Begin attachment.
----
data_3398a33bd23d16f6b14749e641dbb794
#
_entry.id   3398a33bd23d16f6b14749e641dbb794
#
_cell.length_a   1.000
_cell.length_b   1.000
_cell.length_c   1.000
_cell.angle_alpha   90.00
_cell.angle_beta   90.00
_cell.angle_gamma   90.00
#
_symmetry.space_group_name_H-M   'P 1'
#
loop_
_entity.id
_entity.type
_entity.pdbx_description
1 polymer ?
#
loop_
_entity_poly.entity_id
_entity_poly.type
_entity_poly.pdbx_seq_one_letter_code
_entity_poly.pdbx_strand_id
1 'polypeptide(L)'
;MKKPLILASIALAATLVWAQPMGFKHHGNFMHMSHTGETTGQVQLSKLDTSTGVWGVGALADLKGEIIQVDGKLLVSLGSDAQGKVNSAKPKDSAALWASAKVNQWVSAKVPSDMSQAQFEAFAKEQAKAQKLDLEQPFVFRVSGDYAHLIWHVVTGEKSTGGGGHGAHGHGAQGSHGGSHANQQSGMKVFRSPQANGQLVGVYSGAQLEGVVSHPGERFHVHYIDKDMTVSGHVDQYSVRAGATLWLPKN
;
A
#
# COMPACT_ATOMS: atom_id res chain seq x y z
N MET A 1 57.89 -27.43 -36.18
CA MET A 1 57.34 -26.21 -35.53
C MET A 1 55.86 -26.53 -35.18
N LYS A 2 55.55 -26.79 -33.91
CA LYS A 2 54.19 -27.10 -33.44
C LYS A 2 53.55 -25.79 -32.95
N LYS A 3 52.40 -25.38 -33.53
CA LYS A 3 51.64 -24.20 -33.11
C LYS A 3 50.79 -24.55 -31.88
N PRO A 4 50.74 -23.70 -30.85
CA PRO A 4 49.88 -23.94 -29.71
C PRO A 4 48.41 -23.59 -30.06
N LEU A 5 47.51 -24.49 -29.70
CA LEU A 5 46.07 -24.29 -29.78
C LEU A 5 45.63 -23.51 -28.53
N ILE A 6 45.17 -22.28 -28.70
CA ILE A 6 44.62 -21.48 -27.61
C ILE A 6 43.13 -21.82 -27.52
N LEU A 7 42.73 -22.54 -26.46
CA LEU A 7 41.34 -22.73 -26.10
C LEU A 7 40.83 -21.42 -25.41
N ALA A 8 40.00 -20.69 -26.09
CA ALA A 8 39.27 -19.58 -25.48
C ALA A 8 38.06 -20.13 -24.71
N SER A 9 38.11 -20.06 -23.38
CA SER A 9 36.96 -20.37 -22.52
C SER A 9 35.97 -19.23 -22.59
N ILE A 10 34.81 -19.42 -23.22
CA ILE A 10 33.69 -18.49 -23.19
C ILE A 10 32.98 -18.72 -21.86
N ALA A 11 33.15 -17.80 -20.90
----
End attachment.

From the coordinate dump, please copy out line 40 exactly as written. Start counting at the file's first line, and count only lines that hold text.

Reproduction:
N PRO A 4 50.74 -23.70 -30.85